warranties, methods of demonstration and penalties.
-terms for pre-shipment inspection.
-price and payment terms.
-technical documentation in English for operation and
-after-sales help like supervision of installation,
commissioning, and training.
-dispute resolution mechanism.
It is unavoidable that the Buyer writes down these
details himself, submits to the supplier for negotiation
and binds him for the same, and establishes a link with
these detailed agreed terms to the Proforma Invoice.
This would ensure interests of both the buyer and the
seller and what you get is what you paid for. The
Chinese are not very familiar with such structured
offers and the language, and they generally appreciate
any help in this regard.
c. Payment terms: When it comes to payments,
expect plenty of suspicion from the Chinese buyers. They
are paranoid about security of payment and are prone to
insist on both advance payments, and full-and-final
payment before shipment. Their preferred payment route
is by Telegraphic Transfer (TT) through banking
channels. It is best that until business relations are
well established, one insists on a bank guarantee for
any advance payment. Similarly, one must insist on
securing the Original Bill of Lading and Packing Lists
before release of final payment. This is best done by
making the final payment through a Letter of Credit
(L/C), which is payable against the original bill of
lading and packing list documents.
d. Shipment and insurance: It is recommended that
contracts are entered into on f.o.b. Chinese port basis,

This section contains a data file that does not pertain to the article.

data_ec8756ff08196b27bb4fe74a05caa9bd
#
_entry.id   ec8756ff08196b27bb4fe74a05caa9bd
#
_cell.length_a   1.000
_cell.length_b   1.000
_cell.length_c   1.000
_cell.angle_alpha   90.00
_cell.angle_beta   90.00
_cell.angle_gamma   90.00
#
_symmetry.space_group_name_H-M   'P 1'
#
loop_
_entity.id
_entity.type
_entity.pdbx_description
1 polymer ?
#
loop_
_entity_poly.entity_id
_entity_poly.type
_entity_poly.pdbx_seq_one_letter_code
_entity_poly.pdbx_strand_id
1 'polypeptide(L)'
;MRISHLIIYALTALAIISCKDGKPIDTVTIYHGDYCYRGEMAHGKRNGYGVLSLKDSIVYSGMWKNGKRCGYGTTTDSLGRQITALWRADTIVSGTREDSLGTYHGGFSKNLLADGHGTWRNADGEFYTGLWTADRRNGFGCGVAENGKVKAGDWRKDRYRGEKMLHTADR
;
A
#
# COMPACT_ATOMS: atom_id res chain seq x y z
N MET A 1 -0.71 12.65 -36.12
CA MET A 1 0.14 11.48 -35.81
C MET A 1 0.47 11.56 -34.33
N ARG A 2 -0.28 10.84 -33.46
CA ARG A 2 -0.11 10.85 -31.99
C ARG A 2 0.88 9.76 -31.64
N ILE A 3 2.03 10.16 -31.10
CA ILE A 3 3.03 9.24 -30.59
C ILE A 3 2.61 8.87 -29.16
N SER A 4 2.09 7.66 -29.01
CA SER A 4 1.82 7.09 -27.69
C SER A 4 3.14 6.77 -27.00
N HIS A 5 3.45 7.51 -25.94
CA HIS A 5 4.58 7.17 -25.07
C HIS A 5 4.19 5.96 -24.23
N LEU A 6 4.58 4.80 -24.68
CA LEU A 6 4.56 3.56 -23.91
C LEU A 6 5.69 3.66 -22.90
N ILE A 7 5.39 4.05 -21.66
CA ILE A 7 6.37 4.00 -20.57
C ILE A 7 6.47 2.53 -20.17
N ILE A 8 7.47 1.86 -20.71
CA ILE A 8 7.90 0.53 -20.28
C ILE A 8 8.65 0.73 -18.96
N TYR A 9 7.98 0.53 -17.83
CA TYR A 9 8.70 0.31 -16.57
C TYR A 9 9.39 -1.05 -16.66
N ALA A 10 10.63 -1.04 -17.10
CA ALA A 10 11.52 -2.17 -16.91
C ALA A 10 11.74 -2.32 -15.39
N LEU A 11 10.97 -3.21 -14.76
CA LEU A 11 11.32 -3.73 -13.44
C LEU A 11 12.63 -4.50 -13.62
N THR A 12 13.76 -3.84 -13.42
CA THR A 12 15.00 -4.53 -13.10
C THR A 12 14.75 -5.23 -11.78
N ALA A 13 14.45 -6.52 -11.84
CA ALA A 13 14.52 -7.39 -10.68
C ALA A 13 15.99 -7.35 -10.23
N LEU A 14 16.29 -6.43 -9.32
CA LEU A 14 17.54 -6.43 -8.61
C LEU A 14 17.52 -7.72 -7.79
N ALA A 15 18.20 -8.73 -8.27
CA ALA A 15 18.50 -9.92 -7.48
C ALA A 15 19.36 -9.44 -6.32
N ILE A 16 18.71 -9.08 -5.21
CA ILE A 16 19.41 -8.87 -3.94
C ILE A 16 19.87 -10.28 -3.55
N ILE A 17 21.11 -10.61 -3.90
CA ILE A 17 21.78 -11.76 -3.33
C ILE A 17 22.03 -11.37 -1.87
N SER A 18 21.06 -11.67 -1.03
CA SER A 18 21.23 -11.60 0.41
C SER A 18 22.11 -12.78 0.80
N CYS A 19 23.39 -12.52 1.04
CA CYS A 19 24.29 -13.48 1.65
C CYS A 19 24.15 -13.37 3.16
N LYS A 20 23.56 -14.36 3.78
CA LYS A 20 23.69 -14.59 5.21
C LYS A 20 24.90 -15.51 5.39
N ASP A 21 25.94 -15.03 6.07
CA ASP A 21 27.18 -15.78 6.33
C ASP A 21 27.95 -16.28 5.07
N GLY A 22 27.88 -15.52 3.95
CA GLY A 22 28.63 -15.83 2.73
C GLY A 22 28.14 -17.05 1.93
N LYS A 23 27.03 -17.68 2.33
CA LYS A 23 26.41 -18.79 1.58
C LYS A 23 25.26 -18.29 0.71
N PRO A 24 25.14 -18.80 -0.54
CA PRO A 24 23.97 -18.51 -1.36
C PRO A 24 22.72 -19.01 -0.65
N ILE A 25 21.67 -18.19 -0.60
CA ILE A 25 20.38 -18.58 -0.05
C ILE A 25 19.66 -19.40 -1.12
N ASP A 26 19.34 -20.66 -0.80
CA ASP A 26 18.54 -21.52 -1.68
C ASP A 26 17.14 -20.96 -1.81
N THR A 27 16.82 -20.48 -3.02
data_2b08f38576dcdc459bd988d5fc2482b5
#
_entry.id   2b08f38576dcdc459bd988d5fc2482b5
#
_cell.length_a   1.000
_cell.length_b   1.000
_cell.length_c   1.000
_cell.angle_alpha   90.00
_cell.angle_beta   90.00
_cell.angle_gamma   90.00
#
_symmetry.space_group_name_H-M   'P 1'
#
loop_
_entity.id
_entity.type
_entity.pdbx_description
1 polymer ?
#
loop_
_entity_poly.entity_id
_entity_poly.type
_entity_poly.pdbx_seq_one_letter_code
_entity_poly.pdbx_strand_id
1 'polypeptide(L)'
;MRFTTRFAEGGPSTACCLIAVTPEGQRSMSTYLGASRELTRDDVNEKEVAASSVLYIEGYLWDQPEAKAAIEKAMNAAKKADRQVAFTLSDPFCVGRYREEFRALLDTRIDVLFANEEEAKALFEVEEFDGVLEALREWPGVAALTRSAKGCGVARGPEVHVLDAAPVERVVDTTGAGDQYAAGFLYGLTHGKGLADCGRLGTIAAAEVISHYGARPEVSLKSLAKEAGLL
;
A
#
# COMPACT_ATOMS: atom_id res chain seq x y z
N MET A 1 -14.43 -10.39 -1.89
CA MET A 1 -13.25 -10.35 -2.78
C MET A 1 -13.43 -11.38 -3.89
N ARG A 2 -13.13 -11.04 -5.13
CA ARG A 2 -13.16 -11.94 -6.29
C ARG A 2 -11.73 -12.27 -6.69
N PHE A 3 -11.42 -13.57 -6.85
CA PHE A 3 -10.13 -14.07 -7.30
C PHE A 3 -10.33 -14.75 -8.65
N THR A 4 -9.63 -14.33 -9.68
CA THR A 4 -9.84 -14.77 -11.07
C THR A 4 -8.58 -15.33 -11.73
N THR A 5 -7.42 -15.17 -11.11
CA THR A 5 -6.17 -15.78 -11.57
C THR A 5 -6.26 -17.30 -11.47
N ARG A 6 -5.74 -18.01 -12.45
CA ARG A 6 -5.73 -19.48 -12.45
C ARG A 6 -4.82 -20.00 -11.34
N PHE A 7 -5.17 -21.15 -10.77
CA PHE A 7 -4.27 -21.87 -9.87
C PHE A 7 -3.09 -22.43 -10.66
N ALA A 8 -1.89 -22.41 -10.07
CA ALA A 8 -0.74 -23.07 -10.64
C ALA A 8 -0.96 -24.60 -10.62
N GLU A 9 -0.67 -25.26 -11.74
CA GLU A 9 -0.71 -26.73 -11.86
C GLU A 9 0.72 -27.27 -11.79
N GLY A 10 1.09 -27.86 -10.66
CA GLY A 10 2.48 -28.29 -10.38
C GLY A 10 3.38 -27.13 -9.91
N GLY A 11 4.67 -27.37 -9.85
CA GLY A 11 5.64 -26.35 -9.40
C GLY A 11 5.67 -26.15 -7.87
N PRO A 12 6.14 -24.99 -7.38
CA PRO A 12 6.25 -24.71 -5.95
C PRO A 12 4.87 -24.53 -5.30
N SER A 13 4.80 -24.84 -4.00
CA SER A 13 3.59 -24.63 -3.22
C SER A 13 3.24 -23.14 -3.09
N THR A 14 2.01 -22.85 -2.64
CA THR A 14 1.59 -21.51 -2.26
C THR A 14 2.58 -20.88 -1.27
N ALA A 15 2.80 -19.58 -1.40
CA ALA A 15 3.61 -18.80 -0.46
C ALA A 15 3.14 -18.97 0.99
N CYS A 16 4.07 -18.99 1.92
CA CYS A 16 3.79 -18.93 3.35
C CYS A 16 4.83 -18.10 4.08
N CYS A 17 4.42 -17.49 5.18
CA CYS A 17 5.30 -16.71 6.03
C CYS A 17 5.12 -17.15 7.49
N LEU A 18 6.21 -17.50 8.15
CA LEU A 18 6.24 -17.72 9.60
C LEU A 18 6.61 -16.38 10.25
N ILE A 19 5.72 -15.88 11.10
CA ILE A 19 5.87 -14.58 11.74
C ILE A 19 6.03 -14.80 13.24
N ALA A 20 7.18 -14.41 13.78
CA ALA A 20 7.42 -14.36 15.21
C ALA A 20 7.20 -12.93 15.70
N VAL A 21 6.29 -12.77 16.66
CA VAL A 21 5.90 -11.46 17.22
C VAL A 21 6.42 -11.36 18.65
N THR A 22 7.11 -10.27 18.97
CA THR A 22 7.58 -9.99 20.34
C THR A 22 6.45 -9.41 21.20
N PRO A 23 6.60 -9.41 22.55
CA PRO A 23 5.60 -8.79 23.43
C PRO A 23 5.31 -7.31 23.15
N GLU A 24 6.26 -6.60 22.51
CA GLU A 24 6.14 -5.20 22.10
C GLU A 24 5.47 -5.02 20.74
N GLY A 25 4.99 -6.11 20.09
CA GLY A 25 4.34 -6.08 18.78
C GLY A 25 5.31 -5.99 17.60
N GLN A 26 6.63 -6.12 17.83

and the buyer arranges for shipment, marine / inland
transit insurance himself. This is cheaper and more
reliable. Many Chinese suppliers are prone to issue
threats of diversion of cargo, delay in release of
documents even after receiving payments etc. This can
lead to a lot of avoidable unpleasantness like delay in
delivery, customs clearance, demurrages etc.
e. Packing lists: This is one more area where one
can have a big headache if care is not taken in good
time. Description and quantity of goods in the packing
list must be in total conformity with the proforma
invoice and the bill of lading. Because of their
difficulty with the English language, more often than
not there is significant variation in the wording of
different documents and this leads to confusion, delays
and wrong assessment at the customs.
f. Price: Do not feel shy to bargain. The Chinese
can surprise you with your audacious demands for price
g. Pre-shipment inspection: Whether you intend to
carry out this inspection or not, make sure that it is a
part of the agreement. Also, you can expect any number
of excuses for not showing the place of manufacture or
offering for inspection. If you persevere, it pays
dividends in the form of good products, complete
supplies and correct documentation.
These are a few of the important checkpoints and
suggestions, to ensure smooth transactions involving